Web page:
Euro, Pound to Slide on Central Bank Low-Rate Policies, UBS Says

The euro and pound will weaken to more than three-year lows against the dollar by year-end as the central banks of the euro area and U.K. extend easy monetary policies that tend to debase currencies, according to UBS AG.

“The commitment by the European Central Bank and the Bank of England to keep interest rates low for extended periods is likely to cause the euro and the pound to weaken now when investors turn risk-seeking,” Mansoor Mohi-uddin, chief currency strategist in Singapore, wrote in a client note today.

The bank forecasts the euro will weaken to $1.20 by Dec. 31 and the pound will drop to $1.41. The shared currency last touched that level in June 2010, while sterling hasn’t declined to $1.41 since March 2009. Economists project the euro to close the year at $1.27 and the pound at $1.50, according to median estimates in Bloomberg surveys.

ECB President Mario Draghi and U.K. policy makers pledged to keep borrowing costs at record lows on July 4 after their respective rate-setting meetings. Federal Reserve Chairman Ben S. Bernanke said on June 19 the central bank may begin to slow its $85 billion-per-month stimulus program this year should the U.S. economy meet its goals for sustainable growth.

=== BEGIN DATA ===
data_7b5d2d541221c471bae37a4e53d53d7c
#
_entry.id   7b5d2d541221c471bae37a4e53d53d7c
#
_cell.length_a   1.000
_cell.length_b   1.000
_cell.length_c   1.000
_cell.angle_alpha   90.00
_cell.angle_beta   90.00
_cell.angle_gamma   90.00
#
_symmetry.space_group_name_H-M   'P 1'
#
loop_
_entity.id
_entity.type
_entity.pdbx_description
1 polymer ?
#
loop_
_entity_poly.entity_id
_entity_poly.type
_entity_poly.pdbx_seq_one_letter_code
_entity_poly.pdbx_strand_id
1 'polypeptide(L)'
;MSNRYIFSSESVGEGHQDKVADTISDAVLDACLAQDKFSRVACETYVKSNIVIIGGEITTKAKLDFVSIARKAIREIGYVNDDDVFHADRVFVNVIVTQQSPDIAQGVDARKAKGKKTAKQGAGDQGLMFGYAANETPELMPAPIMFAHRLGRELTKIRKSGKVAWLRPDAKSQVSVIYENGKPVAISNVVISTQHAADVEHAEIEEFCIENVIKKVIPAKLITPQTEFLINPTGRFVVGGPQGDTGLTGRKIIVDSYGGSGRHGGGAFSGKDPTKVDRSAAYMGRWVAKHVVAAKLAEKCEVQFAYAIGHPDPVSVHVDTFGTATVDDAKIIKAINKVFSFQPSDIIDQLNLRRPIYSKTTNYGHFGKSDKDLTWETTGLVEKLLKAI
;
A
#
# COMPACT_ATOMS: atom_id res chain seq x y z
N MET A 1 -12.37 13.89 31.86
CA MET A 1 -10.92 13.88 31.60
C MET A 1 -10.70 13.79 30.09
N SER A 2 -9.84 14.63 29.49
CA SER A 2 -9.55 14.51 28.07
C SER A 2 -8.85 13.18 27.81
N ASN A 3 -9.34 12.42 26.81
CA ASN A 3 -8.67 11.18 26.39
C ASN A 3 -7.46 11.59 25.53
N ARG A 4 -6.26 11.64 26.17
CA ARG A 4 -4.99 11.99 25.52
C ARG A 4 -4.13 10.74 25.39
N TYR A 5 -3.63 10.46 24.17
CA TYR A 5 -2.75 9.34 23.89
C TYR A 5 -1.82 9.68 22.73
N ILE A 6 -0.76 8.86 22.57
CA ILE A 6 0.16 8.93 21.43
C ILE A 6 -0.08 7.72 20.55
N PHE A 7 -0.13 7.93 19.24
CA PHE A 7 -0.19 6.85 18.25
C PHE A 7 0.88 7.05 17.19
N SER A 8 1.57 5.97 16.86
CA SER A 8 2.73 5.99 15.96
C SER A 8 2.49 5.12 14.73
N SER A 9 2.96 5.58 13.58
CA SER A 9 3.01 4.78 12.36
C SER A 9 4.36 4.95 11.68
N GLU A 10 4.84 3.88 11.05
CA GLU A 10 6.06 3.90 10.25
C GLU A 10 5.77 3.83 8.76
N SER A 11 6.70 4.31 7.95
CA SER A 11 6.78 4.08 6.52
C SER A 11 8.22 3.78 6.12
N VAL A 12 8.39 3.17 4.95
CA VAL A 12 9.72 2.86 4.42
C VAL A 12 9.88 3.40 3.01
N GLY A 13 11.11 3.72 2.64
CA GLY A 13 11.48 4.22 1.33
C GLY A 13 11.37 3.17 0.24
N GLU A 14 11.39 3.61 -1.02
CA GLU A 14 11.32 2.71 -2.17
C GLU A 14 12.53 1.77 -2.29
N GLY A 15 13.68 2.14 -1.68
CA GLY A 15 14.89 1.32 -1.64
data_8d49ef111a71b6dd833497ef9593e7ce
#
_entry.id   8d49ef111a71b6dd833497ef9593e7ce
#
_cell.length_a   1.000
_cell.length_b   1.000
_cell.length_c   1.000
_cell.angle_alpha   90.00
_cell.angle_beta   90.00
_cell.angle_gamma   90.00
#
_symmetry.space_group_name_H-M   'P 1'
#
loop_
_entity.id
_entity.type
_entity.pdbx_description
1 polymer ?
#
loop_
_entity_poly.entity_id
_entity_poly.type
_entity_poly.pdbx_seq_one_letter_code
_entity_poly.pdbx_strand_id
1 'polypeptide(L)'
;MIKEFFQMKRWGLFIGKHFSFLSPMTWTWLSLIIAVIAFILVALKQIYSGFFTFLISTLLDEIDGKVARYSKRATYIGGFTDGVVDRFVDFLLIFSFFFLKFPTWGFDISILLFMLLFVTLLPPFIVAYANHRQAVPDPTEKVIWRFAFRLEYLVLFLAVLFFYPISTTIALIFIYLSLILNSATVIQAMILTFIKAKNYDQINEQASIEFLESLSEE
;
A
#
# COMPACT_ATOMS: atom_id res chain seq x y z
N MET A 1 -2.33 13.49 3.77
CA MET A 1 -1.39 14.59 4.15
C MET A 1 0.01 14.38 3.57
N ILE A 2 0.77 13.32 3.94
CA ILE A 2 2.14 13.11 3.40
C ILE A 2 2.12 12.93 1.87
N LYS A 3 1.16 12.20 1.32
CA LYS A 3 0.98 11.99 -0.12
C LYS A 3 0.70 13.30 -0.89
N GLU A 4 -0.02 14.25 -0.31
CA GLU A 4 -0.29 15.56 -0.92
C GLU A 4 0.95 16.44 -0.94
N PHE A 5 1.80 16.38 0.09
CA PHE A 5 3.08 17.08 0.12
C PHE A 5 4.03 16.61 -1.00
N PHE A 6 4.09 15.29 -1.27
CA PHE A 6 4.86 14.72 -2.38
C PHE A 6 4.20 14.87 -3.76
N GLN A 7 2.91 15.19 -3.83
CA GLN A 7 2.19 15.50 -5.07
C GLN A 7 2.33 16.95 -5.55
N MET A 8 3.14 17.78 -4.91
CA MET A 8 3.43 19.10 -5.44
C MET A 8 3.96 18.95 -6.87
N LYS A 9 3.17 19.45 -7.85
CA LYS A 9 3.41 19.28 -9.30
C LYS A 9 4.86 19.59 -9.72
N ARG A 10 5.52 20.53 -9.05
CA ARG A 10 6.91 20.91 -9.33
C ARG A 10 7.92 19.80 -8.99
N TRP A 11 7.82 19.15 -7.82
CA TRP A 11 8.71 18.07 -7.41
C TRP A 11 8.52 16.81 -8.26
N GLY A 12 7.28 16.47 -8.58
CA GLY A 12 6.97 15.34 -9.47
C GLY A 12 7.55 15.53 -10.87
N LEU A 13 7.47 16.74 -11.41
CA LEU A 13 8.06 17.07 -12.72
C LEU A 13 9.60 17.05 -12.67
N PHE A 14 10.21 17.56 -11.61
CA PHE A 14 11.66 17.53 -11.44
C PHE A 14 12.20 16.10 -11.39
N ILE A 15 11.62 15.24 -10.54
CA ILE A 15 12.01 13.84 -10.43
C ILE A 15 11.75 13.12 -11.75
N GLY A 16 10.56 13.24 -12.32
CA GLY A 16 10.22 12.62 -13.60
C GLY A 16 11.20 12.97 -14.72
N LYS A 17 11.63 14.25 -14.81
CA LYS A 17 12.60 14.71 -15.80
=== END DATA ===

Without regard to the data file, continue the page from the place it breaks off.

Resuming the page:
Policy divergence across the central banks will strengthen the dollar because the ECB and Bank of England’s low interest-rate policies will induce risk-seeking investors to shun the euro and the pound in favor of higher-yielding foreign assets, Mohi-uddin said.

The euro gained 0.4 percent to $1.2826 at 2:10 p.m. London time. It fell to a three-month low of $1.2755 yesterday. The pound rose 0.2 percent to $1.4901 after dropping to $1.4814 yesterday, the weakest level since June 23, 2010.

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